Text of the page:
Sometimes, in the frantic, chaotic attempts to save a person's life in the emergency room after a possible crime, potential forensic evidence can be lost when clothes are cut off and possibly discarded.

A bill introduced by state Rep. Rory Rowland, D-Independence, and rooted in a homicide from July 2013 aims to curb such losses through requirements for nurse training, collecting and storing forensic evidence, as well as reporting certain wounds.

Rowland dubbed House Bill 1071 “Corey's Law,” for Corey Laykovich, who died from stab wounds suffered during a fight in Independence.

John Seger pleaded guilty to voluntary manslaughter last November and was sentenced to nine years in state prison. But he was not arrested and charged for the crime until January 2017, after he had been picked up on an unrelated matter and admitted he had stabbed Laykovich during a fight near Laykovich's home, fled the scene and threw the knife away in the woods. Police had considered him a suspect from the beginning but didn't have enough evidence for an arrest.

“It's deflating that in this day and age of touch and DNA evidence, that nothing could be found on Corey's clothes,” Laykovich's mother, Michelle Metje, said in a release. “This evidence is just as important as a rape kit, and the evidence cannot be contaminated.”

First, Corey's Law requires that any facility with an emergency room provide three hours of annual training on collecting forensic evidence to ER nurses, training the hospital would provide as part of ongoing education.

Second, it would require that potential evidence collected while treating gunshot or stab wound patients be securely stored and not discarded until directed by investigators. In addition, emergency rooms would be required to have evidence collection kits, as developed by the Department of Health and Senior Services, for examining victims of a gunshot or stabbing wound.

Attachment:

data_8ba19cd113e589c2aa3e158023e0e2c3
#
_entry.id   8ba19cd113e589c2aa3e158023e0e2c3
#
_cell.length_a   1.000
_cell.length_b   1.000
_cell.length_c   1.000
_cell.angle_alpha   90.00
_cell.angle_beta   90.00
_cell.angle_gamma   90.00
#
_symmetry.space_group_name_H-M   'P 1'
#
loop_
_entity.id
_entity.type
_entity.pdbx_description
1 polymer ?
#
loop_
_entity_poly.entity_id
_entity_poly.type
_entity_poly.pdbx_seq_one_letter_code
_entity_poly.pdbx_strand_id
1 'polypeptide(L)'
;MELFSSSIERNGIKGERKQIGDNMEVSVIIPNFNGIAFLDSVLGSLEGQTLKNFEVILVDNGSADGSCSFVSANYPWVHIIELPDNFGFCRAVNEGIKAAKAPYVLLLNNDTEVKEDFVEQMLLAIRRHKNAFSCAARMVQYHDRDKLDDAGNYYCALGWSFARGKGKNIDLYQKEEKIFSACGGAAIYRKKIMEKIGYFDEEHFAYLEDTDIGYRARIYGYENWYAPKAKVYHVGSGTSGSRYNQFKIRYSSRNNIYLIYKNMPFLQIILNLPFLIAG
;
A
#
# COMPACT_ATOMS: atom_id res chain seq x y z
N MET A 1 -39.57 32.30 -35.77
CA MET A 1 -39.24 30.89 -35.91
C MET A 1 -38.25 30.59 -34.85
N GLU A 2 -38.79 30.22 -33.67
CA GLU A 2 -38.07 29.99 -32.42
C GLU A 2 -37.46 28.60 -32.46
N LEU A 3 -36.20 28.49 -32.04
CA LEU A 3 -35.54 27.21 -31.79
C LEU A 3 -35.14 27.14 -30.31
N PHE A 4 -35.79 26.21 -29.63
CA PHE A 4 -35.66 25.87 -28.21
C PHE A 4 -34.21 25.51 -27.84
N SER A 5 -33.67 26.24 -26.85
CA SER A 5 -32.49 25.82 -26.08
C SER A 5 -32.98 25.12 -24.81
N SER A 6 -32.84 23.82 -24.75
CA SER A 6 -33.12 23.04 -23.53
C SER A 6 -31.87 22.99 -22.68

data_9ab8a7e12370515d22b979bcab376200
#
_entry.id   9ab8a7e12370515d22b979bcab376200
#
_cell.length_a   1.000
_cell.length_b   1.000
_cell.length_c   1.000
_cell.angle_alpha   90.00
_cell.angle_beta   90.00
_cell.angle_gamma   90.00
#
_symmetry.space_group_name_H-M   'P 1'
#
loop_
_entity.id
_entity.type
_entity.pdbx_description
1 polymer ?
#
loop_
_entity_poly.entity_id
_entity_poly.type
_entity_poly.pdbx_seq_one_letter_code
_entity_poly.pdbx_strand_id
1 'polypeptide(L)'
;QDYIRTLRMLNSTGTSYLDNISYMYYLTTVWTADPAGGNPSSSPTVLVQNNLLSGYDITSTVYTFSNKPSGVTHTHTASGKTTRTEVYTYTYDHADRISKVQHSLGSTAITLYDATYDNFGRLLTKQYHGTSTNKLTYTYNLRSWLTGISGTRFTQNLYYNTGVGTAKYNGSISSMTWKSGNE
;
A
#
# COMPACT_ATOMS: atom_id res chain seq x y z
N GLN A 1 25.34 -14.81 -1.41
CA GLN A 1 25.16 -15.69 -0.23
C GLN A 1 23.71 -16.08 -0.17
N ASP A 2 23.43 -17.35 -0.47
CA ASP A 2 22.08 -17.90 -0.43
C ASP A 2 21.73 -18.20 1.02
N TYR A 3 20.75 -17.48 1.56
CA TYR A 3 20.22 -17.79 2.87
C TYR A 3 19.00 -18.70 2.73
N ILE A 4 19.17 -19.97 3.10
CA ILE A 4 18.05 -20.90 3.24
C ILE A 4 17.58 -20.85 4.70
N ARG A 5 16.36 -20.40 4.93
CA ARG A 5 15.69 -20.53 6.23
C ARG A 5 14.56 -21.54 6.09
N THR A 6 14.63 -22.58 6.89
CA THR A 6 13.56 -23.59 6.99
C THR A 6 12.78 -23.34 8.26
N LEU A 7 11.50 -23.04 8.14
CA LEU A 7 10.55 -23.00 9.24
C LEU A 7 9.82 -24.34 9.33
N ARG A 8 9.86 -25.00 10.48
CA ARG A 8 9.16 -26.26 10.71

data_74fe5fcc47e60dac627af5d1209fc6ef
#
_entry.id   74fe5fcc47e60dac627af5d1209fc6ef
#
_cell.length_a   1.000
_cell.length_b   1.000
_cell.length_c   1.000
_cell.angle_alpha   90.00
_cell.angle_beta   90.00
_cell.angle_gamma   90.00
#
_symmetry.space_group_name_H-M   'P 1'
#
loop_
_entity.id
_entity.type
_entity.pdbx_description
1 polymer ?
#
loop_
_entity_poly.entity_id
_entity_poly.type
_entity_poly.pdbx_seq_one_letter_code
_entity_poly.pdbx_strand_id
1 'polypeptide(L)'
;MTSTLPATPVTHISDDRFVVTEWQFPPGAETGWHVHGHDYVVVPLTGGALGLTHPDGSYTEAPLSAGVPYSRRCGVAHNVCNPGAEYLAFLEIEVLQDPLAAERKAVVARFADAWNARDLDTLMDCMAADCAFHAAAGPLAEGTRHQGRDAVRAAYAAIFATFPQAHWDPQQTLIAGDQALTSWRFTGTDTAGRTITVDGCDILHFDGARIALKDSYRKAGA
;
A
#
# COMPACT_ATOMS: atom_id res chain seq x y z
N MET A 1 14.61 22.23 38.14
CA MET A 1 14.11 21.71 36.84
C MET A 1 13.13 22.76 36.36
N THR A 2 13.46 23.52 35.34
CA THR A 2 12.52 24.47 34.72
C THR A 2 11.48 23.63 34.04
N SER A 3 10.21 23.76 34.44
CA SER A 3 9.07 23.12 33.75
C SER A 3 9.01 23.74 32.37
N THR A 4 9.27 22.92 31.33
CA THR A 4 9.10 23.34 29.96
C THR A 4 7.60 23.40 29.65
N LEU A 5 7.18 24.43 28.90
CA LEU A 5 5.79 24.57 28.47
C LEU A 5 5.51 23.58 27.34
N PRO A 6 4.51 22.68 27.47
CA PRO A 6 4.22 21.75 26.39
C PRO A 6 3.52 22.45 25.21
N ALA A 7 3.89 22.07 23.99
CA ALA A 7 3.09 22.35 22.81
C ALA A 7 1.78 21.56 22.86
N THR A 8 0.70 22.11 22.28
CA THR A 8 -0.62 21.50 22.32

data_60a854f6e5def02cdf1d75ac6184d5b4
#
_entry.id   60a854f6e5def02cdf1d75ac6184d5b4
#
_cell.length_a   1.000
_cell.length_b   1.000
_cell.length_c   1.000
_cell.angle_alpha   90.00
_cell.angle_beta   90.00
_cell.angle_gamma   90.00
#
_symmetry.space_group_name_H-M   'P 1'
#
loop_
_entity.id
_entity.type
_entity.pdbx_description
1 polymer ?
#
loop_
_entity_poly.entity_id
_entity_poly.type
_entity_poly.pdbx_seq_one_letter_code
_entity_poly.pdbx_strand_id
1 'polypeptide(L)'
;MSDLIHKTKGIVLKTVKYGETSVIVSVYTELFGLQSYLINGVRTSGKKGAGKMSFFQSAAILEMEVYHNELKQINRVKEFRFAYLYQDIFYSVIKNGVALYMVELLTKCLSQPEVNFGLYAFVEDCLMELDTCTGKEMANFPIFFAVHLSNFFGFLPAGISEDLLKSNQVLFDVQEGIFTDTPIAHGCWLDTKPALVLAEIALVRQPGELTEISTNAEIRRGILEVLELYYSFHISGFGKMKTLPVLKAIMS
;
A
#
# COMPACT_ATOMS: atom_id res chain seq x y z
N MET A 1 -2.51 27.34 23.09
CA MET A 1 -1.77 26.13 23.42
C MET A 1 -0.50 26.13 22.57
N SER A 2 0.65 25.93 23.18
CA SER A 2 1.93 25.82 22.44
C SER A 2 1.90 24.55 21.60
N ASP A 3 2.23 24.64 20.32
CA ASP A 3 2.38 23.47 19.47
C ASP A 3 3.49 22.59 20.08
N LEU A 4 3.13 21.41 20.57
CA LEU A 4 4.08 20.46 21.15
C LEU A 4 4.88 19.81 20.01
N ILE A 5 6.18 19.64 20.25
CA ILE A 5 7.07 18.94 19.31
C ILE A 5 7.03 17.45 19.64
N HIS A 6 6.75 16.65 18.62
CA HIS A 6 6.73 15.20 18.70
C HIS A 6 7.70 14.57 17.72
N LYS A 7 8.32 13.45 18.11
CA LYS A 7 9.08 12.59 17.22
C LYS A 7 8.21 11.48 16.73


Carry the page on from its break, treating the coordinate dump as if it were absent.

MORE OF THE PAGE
Last, it would require hospitals to report stab and cut wounds greater than one inch. They already are required to report gunshot wounds, but right now have to ask about reporting such stab wounds.

Rowland emphasized he's not out to embarrass any hospital or law enforcement but rather be “solution-focused” with the bill.

Many ERs at larger hospitals tend to have some kind of procedures in place to preserve forensic evidence, Rowland said. He thinks he might receive some pushback from hospitals on the provision for required training.

Rowland said that in his research he asked many of nurses whether it would be better to have some training on the matter or to have a forensic nurse on call, and almost all pointed to training.

While Laykovich's killer ultimately was convicted, Metje said the years before not knowing what he looked like – Seger had generally been homeless and Laykovich and family only knew him by his nickname “Cody” – were gut wrenching and might have been avoidable.

“She wants to have protections in place so that other families don't have the same pain,” Rowland said. “Don't just throw stuff on floor, but have a bag ready to put that in.”

A year after Laykovich's death, Metje and husband Bob Norris founded the non-profit group Corey's Network, which is designed to help families of homicide victims in the metro area with financial assistance, counseling and other services. To date, the group has helped with more than 160 funerals.

“I've been a social worker for 31 years now, so it's in my blood to help people,” Metje said. “God gave me the skills to go through what I had to go through.”

“I don't want you to know how it feels to have your child killed. What I want you to know is that if it does happen to you, I am here for you.”